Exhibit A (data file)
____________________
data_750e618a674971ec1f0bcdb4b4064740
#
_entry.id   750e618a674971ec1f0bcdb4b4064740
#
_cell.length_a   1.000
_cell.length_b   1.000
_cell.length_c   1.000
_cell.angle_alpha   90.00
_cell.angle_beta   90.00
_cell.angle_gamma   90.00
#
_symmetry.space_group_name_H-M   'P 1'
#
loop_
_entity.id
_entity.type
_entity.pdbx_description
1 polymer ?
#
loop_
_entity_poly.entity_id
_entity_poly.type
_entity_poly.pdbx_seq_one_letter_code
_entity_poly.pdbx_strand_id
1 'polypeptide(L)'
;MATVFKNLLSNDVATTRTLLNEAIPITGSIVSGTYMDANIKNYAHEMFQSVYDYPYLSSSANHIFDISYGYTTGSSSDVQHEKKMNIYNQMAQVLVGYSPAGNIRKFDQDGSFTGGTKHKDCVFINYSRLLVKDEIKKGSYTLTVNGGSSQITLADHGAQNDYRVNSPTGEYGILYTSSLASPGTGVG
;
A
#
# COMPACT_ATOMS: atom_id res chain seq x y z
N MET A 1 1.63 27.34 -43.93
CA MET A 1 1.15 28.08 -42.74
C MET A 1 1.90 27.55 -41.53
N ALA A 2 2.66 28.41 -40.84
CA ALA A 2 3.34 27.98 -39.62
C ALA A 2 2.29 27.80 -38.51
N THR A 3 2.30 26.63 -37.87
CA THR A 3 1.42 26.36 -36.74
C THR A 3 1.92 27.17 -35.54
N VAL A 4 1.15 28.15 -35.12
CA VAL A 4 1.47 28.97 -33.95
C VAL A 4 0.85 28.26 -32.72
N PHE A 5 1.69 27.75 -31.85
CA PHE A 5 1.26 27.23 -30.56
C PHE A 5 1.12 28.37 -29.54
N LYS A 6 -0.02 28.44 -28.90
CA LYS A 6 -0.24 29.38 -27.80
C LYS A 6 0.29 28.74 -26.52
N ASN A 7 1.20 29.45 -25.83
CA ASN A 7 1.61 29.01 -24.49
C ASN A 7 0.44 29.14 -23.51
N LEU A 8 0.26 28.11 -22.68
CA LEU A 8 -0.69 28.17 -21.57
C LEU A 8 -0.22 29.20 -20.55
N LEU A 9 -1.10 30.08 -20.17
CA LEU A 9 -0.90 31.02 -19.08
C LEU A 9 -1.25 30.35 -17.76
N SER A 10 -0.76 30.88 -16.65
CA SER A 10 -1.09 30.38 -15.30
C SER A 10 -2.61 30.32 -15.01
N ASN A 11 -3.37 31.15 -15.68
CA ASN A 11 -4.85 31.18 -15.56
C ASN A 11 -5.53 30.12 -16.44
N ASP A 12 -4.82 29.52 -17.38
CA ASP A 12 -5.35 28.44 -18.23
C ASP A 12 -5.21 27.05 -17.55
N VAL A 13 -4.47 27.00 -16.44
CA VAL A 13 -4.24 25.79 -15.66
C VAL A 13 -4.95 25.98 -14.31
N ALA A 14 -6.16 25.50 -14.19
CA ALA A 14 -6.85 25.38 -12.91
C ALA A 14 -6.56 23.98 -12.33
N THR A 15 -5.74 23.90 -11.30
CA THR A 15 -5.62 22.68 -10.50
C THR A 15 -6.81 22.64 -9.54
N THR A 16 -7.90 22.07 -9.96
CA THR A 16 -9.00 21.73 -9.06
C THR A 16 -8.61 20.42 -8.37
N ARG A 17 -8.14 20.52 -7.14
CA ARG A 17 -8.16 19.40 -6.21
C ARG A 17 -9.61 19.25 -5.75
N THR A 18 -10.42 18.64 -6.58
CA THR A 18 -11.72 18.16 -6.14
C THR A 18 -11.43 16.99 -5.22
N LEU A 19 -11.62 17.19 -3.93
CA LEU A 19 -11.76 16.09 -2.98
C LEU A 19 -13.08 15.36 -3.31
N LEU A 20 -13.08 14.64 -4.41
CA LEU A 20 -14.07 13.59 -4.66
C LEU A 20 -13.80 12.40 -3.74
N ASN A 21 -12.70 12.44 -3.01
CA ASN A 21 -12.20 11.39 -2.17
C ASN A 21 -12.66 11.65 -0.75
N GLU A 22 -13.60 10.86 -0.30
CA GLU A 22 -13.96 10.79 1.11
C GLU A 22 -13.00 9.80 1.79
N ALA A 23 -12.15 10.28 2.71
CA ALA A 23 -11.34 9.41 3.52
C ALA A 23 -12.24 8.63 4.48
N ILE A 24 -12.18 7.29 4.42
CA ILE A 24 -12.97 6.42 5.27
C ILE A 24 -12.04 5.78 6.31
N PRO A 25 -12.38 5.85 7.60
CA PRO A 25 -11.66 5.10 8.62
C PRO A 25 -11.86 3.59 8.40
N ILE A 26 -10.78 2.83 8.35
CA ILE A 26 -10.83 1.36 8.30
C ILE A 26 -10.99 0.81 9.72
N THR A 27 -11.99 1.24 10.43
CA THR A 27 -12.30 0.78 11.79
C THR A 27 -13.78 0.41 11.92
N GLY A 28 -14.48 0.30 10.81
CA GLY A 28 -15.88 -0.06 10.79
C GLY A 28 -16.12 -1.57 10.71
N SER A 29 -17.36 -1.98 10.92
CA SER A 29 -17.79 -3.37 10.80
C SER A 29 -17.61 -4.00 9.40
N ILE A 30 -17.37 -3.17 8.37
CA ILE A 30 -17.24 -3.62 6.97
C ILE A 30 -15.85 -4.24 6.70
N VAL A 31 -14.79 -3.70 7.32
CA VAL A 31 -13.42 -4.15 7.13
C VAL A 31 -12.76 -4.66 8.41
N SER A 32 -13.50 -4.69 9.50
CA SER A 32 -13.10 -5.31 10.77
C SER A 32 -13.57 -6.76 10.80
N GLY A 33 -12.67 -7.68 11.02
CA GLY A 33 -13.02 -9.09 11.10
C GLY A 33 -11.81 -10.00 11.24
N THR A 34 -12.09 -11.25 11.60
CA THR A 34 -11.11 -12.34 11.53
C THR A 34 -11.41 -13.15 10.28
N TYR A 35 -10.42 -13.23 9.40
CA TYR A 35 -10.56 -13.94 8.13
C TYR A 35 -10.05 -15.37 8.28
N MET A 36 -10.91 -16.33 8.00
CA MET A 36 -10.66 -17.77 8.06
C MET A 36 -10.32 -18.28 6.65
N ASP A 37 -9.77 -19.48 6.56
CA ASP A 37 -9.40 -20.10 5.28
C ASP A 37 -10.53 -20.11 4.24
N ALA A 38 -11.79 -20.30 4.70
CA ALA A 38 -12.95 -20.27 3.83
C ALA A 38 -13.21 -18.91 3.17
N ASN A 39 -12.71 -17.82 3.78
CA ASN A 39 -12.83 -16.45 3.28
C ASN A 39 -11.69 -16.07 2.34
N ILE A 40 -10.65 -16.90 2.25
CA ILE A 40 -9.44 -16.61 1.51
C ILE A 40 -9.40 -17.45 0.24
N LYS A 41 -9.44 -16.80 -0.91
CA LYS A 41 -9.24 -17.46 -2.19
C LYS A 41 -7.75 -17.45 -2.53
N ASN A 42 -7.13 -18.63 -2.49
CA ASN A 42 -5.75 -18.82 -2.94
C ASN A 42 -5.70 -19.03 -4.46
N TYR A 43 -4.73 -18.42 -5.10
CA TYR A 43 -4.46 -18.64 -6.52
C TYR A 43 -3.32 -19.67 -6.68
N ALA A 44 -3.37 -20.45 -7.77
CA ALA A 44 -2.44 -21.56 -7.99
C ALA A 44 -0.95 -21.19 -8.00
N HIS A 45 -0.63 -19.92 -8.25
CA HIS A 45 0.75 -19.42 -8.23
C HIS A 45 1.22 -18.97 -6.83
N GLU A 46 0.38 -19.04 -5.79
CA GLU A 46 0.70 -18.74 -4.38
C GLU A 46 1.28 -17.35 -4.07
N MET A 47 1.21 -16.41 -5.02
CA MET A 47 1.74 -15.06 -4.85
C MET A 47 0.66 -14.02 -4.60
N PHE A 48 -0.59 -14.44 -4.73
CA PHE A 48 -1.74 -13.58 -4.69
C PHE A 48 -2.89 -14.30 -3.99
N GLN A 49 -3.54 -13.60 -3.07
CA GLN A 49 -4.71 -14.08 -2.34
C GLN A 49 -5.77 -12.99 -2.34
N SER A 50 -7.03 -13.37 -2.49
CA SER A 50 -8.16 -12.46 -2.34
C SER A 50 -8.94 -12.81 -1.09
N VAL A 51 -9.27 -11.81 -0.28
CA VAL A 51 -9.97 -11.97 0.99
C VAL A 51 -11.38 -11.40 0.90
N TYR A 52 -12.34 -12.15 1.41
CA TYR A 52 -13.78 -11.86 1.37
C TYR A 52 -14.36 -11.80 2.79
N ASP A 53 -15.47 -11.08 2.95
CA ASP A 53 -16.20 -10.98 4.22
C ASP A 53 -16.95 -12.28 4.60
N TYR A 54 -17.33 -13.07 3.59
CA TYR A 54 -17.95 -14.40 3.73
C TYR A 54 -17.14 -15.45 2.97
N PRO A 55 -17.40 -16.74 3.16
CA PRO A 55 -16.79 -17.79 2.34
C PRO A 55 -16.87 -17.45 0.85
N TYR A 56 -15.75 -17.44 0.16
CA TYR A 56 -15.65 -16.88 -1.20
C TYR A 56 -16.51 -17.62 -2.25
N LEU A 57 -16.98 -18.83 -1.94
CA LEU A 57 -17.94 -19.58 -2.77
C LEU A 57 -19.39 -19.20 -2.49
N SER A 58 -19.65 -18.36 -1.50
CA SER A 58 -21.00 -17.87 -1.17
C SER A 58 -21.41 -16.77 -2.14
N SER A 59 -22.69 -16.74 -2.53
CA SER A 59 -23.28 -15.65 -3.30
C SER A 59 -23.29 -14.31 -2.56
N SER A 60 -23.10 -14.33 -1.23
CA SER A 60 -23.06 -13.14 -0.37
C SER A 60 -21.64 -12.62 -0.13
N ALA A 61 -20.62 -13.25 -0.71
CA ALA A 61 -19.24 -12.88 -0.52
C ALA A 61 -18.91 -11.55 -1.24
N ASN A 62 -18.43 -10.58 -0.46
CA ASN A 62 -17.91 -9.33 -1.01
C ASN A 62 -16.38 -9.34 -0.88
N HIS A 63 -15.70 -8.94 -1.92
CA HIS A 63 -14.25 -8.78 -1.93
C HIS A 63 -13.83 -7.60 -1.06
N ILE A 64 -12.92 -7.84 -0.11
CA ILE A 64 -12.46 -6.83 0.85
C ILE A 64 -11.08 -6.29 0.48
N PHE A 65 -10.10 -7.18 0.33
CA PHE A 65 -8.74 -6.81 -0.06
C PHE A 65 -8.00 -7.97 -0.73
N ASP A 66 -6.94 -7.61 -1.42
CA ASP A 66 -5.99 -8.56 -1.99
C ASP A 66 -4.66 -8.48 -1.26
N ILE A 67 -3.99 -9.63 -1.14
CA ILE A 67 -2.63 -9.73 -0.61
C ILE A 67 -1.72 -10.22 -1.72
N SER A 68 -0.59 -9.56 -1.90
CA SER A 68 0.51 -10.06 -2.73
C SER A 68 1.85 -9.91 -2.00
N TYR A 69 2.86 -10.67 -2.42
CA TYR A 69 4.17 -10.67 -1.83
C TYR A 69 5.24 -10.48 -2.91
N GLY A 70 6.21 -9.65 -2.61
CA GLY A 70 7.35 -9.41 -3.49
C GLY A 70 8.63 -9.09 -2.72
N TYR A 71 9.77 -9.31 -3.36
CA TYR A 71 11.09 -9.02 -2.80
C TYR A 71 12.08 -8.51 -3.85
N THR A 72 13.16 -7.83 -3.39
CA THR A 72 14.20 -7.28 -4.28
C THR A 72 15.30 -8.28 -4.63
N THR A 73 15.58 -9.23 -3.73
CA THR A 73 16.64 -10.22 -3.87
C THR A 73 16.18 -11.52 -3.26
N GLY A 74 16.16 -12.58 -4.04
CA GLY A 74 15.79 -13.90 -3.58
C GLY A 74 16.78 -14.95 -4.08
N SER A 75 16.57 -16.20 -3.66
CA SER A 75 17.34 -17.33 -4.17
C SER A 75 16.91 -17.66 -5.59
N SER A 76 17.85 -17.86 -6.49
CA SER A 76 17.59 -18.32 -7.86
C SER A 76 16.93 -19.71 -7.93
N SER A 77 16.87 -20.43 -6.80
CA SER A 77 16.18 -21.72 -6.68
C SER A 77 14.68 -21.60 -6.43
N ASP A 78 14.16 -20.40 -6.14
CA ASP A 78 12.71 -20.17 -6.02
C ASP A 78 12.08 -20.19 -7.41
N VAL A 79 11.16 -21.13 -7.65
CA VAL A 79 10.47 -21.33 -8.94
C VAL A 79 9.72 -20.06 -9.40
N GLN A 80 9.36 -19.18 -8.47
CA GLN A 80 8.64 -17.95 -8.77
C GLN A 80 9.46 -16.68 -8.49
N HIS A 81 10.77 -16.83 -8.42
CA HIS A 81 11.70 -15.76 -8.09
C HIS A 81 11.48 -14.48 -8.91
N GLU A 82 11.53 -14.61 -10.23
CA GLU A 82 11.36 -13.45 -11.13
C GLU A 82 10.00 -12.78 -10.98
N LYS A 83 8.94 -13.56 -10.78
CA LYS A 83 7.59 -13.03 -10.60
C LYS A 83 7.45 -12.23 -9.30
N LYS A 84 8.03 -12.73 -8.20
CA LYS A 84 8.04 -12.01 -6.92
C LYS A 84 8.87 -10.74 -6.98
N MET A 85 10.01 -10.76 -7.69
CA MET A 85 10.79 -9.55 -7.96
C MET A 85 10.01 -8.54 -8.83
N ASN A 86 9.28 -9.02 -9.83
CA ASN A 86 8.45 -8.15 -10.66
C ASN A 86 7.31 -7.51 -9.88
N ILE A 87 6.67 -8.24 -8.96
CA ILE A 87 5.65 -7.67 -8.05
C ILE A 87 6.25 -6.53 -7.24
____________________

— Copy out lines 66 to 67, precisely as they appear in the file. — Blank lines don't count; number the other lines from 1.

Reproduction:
C ASP A 12 -5.21 27.05 -17.55
N VAL A 13 -4.47 27.00 -16.44